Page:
Sunday, March 10, 2013

ASEAN Connectivity: Planes, Trains and Automobiles

The Master Plan for ASEAN Connectivity and its proposals for improving linkages within the ASEAN Economic Community have been a hot topic.  However, the real impact of improved ASEAN connectivity is often lost among the statistics and funding figures thrown around.  This week, I had the unique opportunity to experience the issues related to ASEAN connectivity during travels from the south to the north of ASEAN.  This crystalized ASEAN’s connectivity issues for me. 

Here’s a summary of what I went through this past week:

Monday – Starting in Singapore, I took an Air Asia flight to Jakarta’s new but already quite full Terminal 3.  After getting into a taxi which got lost, I finally made it to a meeting with my client, the Indonesian Ministry of Trade.  After the meeting, I was caught in a rainstorm. Fortunately, a young boy with an umbrella walked me to the street and helped me get a taxi; I tipped him US$ 1 for his assistance. My taxi to the airport then got caught in a flash flood and we had to circle around Jakarta to finally get to Terminal 3.  I got on another Air Asia flight to the Low Cost Carrier Terminal in KL, then took a bus to KL Sentral.

Tuesday – I took a taxi in heavy traffic to meet a client in downtown KL.  After the meeting, I took a return taxi and rode the KLIA Ekspres train to KLIA. Then I took a Jetstar flight back to Singapore.

Wednesday – To get to an Amcham Singapore meeting on Myanmar, I called two Singapore taxi companies simultaneously for 40 minutes but failed to reach an operator.  That meant a 15 minute walk to the main road, where I finally caught a taxi.  The taxi driver claimed that the drivers are too busy picking up passengers on the road to take phone or internet bookings, despite the higher fees involved.   The driver also claimed that it was my fault for living in a “bad neighborhood” for taxis. 

Thursday – With my sister, I flew on Singapore Airlines to Yangon (my wife’s cousin Wilson was the pilot).  After arriving, we promptly got stuck in extremely long immigration lines at the gleaming new international terminal, and then traffic jams in downtown Yangon, both due to Myanmar’s new popularity.

Friday – We left at 5 am to catch a 6:20 Air Mandalay flight to Mandalay.  After boarding, the turboprop plane reached the runway, stopped for a moment and quickly returned to the decrepit domestic terminal.  We then sat there for 5 hours with no information; I had to call the travel agent to talk with the airline. Finally, Air Mandalay used an incoming plane for our flight and delayed the later flights by an additional 4 hours.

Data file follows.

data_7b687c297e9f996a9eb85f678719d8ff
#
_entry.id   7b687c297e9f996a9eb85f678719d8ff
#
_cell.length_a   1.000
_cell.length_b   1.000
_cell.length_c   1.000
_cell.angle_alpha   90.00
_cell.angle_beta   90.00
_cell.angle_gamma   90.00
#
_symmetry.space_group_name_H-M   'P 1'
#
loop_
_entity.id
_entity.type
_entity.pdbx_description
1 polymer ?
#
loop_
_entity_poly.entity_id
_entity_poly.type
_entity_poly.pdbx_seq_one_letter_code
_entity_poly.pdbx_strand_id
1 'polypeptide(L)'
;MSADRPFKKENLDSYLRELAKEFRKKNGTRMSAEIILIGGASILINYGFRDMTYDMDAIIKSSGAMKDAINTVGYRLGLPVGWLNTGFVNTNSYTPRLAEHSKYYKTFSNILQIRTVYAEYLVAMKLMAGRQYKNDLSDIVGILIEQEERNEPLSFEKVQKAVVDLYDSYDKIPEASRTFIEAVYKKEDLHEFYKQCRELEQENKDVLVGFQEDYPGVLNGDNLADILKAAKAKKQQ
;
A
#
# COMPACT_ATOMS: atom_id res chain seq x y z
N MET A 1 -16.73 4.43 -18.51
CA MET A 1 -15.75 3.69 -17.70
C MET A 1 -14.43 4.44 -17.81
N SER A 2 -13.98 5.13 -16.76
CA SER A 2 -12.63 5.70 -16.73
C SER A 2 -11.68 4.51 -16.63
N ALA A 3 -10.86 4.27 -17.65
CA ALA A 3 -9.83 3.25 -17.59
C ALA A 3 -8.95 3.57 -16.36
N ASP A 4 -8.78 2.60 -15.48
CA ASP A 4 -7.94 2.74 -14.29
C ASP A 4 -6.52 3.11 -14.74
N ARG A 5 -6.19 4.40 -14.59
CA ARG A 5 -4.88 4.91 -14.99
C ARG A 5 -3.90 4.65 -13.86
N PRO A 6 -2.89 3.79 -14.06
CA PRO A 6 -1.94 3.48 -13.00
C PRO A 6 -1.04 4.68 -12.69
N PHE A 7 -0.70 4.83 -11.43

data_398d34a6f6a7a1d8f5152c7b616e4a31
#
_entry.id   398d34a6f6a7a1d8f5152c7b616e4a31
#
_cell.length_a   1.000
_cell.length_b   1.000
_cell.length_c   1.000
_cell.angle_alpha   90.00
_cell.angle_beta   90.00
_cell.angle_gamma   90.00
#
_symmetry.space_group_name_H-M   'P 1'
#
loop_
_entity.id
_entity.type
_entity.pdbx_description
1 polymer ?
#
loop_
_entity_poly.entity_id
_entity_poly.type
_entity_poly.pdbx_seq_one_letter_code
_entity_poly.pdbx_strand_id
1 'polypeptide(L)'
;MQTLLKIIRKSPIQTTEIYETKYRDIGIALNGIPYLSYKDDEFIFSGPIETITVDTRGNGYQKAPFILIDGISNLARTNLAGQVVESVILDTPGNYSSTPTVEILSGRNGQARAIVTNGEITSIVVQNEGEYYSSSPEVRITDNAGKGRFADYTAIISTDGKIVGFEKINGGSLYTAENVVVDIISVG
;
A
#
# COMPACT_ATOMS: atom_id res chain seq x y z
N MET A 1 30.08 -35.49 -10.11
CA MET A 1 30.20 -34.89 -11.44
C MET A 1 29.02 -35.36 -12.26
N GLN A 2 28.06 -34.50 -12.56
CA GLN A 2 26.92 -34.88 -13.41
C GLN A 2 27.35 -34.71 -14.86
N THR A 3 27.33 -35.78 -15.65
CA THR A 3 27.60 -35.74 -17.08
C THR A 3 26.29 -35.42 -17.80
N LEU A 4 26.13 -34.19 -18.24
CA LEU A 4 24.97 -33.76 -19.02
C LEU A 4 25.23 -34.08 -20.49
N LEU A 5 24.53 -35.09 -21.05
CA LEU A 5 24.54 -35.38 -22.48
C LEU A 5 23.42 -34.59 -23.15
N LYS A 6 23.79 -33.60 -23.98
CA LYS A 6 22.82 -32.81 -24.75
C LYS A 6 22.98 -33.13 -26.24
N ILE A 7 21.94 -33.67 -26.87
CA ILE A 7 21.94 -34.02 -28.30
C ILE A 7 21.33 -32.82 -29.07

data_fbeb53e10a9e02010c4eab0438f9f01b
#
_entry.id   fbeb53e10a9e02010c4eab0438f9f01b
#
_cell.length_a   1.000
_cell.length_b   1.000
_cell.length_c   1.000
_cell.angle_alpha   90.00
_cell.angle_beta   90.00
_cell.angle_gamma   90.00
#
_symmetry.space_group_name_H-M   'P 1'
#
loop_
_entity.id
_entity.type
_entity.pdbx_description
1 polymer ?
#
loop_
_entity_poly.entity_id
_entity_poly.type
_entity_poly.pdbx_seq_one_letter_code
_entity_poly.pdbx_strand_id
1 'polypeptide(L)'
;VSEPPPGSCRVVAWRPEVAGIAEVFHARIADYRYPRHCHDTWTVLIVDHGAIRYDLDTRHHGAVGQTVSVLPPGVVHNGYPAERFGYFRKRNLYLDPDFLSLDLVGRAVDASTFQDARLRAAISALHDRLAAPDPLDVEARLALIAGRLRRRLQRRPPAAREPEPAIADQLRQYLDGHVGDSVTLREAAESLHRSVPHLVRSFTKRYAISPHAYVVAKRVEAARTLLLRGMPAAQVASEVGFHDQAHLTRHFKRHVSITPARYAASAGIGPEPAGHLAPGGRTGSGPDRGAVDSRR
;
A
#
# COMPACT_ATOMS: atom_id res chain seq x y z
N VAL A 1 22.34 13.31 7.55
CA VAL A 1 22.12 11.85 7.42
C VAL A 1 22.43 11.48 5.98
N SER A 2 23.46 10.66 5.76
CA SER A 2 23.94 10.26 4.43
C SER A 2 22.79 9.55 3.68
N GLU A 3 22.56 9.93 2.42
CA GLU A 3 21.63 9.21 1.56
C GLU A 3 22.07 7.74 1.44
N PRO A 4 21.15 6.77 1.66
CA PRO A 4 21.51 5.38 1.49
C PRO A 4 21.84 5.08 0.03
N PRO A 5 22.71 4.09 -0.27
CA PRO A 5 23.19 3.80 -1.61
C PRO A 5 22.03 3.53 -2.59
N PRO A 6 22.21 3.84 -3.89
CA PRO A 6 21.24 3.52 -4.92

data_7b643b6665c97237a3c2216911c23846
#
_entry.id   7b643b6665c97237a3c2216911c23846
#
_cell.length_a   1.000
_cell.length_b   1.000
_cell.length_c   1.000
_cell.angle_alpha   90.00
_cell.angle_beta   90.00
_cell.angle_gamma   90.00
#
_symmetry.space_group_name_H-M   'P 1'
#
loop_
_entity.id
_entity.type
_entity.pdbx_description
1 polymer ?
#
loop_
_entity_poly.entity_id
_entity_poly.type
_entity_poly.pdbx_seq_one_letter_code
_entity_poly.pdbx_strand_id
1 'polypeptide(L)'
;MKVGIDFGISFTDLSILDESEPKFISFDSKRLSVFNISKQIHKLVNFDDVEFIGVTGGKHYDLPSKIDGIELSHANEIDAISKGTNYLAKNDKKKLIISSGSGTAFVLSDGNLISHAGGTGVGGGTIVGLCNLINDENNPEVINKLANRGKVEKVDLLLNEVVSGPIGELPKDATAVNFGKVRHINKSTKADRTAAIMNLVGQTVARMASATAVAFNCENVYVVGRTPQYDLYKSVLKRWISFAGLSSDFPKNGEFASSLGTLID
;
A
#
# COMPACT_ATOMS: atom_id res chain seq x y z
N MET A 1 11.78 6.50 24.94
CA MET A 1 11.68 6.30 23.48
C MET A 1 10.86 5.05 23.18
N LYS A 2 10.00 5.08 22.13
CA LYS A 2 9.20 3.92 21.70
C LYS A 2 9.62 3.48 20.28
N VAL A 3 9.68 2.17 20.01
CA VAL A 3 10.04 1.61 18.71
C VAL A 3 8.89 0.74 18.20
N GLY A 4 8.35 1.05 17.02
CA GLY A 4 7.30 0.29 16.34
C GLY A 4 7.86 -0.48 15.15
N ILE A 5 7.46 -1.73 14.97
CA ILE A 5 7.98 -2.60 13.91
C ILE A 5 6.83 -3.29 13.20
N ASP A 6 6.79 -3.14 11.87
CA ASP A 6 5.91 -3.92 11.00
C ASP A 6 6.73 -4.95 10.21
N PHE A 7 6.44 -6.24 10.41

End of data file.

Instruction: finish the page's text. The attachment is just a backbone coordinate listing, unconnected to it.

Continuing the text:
Saturday – We visited one of Myanmar’s ancient capitals, Inwa (Ava).  This required taking a small boat ferry to cross the river. Then we took a horse-drawn carriage to get to the ruins of the capital.

Whew!  That I can make this post from Mandalay shows how much internet connectivity has improved in Myanmar.  However, telecoms are still very expensive here and the debacle with Air Mandalay illustrates how undeveloped the tourist infrastructure remains. Clearly there needs to be more funding for improvements in terminals, air traffic control, telecommunications networks, ports and other physical assets in ASEAN.

Yet improved connectivity in ASEAN will be useless without improved human infrastructure as well.  Singapore has the most developed mass transit system in ASEAN, yet it can utterly fail due to attitudes like my taxi driver’s or neglect of physical infrastructure by a society which views construction and engineering as matters for the foreign guest workers to handle, and not Singaporeans (which has resulted in recent subway snafus).  Conversely, I had no problems getting a horse cart or ferry boat in Inwa, because the Burmese people were willing to work with what they had, despite their poor infrastructure!

However, for me the little boy with the umbrella outside the Indonesian Ministry of Trade symbolizes both the failures and the potential of ASEAN. Clearly, that boy should have been in school, and not hanging around a government ministry with an umbrella. That needs to change.  On the other hand, the boy had the initiative to see a market opportunity (my need to avoid getting wet) and filled it with his umbrella.  If we can connect that human initiative with better opportunities (e.g., education, improved infrastructure) then ASEAN and its people can reach their full potential.